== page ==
2/6/2013 – The Paradox of Overnutrition in Aging and Cognition

Alzheimer’s disease and dementia are devastating diseases without effective treatments; as the population ages these conditions are becoming epidemic. Meanwhile, a second epidemic, obesity—driven by overabundance of calorie-rich but nutrient-poor food and sedentary lifestyles—is already evident in western and westernizing cultures. Researchers have begun to explore the possibility that overweight and obesity may affect the brain and play a role in age-related diseases. On December 4, 2012, epidemiologists, clinicians, and researchers met at the New York Academy of Sciences for The Paradox of Overnutrition in Aging and Cognition, a conference presented by the Sackler Institute for Nutrition Science to elucidate the intersection between aging, cognition, obesity, and nutrition.

For a full set of meeting resources – including the meeting report, slides and audio, participants and more – visit The New York Academy of Sciences.

2/6/2013 – Alzheimer's cases, and costs, projected to swell

As baby boomers age, 13.8 million are expected to have Alzheimer’s disease by 2050, a study finds. Experts say caring for all those patients may cost $1 trillion a year.

Read the full article at Los Angeles Times.

2/5/2013 – In Blended Families, Responsibility Blurs

Research shows that the ties which lead adult children to become caregivers — depending on how much contact they have with parents, how nearby they live, how obligated they feel — are weaker in stepchildren. Money sometimes enters the equation too, if biological children resent a parent’s spending their presumed inheritance on care for an ailing stepparent.

Read the full article at The New York Times.

1/30/2013 – Pig proteins may help dementia patients: study

A drug containing purified brain proteins derived from pigs may yield modest improvements in patients whose dementia is caused by a lack of blood flow to parts of the brain, according to a new analysis.

Read the full article at Reuters.

1/30/2013 – For Some Caregivers, the Trauma Lingers

Recently, I spoke at length to a physician who seems to have suffered a form of post-traumatic stress after her mother’s final illness.

There is little research on this topic, which suggests that it is overlooked or discounted. But several experts acknowledge that psychological trauma of this sort does exist.

“When something happens that the individual perceives and reacts to as a tremendous stressor, that can intensify and bring back to the forefront of consciousness memories that were traumatic,” said Stanford professor of psychiatry and Center on Longevity faculty affiliate Dolores Gallagher-Thompson, “It’s more an exacerbation of an already existing vulnerability.”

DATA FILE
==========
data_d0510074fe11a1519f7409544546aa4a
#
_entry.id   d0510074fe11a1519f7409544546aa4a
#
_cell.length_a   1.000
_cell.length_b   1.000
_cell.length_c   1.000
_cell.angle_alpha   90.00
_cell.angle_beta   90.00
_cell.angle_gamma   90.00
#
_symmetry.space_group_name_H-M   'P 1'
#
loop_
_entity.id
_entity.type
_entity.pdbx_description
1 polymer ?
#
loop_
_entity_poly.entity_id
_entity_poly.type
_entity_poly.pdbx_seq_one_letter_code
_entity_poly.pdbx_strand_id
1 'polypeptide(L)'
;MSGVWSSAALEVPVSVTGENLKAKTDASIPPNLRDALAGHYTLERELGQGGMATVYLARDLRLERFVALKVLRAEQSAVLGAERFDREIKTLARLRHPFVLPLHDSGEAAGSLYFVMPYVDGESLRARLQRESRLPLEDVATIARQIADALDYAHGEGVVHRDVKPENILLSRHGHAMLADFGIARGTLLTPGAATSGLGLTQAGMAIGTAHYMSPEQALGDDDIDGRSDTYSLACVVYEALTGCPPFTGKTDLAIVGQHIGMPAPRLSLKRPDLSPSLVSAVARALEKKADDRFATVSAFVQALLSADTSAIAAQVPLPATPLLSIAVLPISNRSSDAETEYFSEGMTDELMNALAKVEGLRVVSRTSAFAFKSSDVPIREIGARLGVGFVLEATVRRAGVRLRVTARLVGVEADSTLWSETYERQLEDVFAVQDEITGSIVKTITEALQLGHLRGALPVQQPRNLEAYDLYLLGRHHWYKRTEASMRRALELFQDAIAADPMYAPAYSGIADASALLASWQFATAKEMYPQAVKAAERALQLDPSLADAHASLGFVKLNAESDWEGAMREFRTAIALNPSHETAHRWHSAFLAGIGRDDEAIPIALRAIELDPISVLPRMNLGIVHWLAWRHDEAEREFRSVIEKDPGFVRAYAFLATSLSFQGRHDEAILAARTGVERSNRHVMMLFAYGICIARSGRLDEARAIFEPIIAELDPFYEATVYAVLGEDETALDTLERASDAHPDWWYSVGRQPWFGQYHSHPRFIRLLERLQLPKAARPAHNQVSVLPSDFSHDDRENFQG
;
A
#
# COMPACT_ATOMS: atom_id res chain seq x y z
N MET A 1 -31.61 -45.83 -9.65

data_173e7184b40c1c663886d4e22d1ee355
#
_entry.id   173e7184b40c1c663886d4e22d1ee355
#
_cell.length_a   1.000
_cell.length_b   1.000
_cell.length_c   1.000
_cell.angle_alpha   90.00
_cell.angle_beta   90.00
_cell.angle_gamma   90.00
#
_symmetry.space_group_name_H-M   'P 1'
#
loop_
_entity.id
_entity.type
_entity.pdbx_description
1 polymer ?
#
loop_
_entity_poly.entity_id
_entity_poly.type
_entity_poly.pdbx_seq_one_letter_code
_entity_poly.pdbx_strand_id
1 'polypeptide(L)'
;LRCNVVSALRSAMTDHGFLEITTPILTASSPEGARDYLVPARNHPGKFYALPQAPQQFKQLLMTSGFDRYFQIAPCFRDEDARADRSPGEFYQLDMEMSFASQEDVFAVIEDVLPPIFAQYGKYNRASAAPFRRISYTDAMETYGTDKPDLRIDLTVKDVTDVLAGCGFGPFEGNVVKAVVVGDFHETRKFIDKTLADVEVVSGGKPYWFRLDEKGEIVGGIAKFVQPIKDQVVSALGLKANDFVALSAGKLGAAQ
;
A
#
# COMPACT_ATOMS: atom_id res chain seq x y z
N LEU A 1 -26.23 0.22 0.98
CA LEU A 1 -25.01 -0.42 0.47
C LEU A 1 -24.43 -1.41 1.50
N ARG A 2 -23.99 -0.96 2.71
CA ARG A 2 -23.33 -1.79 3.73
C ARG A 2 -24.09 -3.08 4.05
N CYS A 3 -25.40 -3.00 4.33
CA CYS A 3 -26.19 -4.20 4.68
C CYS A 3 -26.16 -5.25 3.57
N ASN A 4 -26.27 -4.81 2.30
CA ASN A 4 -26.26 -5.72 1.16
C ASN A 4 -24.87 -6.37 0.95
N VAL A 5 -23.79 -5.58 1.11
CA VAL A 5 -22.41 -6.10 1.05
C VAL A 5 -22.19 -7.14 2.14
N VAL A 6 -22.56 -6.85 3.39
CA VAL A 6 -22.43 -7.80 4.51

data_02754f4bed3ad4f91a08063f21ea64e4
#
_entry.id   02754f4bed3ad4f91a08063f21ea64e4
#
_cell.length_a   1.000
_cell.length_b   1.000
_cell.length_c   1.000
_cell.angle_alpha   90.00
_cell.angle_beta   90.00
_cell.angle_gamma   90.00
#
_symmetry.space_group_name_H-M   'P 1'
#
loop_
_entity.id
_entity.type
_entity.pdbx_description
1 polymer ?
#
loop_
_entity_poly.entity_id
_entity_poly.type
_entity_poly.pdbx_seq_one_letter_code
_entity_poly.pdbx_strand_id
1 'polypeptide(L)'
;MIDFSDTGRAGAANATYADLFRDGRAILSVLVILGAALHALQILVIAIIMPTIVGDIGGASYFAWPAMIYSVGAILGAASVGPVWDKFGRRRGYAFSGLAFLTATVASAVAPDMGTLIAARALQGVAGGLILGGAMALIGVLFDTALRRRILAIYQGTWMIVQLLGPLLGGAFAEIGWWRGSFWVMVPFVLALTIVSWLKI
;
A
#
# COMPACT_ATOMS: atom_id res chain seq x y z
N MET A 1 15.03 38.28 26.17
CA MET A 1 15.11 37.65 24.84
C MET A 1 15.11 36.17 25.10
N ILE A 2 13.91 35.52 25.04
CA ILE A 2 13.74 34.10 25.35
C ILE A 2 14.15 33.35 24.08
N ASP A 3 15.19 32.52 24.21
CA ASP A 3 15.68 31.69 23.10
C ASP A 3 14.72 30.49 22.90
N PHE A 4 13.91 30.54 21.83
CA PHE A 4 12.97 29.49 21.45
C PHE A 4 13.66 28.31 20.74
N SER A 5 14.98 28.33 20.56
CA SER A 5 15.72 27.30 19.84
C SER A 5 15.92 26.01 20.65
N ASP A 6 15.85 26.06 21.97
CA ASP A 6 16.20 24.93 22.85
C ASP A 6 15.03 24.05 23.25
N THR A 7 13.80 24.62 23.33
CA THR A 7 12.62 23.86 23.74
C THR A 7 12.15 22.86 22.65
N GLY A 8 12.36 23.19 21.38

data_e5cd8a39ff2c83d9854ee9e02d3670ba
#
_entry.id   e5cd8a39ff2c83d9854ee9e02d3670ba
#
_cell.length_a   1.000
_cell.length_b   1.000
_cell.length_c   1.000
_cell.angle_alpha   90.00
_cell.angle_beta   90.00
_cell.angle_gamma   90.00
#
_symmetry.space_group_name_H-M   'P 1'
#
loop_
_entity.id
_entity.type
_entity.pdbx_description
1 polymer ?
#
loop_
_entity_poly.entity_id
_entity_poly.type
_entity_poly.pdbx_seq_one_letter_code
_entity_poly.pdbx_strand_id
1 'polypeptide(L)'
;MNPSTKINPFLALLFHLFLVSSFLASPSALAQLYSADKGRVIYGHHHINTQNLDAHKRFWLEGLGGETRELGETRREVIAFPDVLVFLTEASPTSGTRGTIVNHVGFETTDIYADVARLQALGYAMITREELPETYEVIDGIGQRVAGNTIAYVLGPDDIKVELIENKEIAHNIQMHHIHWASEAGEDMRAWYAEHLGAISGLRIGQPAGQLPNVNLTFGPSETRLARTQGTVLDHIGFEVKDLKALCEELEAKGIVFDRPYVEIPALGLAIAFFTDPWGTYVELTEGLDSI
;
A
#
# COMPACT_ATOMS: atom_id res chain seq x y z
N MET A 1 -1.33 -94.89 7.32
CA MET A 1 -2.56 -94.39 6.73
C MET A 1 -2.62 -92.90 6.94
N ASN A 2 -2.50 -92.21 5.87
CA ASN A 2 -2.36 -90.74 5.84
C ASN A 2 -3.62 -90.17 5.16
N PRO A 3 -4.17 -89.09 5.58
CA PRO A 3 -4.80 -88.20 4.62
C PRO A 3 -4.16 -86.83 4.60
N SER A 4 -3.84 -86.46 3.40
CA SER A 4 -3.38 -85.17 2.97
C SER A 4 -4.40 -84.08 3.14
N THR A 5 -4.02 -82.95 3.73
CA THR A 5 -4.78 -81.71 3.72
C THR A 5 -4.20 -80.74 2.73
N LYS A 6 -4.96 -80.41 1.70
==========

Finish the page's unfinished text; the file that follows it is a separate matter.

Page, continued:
Read the full article at The New York Times.

1/27/2013 – Aging in Brain Found to Hurt Sleep Needed for Memory

Scientists have known for decades that the ability to remember newly learned information declines with age, but it was not clear why. A new study may provide part of the answer.

Read the full article at The New York Times.

1/25/2013 – Time to Recognize Mild Cognitive Disorder?

The Diagnostic and Statistical Manual of Mental Disorders, published and periodically updated by the American Psychiatric Association, is one of those documents few laypeople ever read, but many of us are affected by.

Dr. Allen Frances, chairman of the task force that developed the previous Diagnostic and Statistical Manual of Mental Disorders, predicts inclusion of mild neurocognitive disorder in the new version will lead to “wild overdiagnosis.”

Read the full article at The New York Times.

1/24/2013 – Grief Over New Depression Diagnosis

The Diagnostic and Statistical Manual of Mental Disorders 5 (D.S.M. 5), to be published in May, has generated an unusual amount of heat. Two changes, in particular, could have considerable impact on older people and their families.

Read the full article at The New York Times.

1/23/2013 – Study Links Cognitive Deficits, Hearing Loss

There’s another reason to be concerned about hearing loss — one of the most common health conditions in older adults and one of the most widely undertreated. A new study by researchers at Johns Hopkins Medicine suggests that elderly people with compromised hearing are at risk of developing cognitive deficits — problems with memory and thinking — sooner than those whose hearing is intact.

Read the full article at The New York Times.

1/8/2013 – Workshops Help Families Grappling With Alzheimer's Home Care

There are more than 5 million people with Alzheimer’s in the U.S., and most are cared for at home. Now, one company has begun offering training to family caregivers to help them deal with the special challenges of caring for an Alzheimer’s patient.

Read/Listen to the full story at National Public Radio.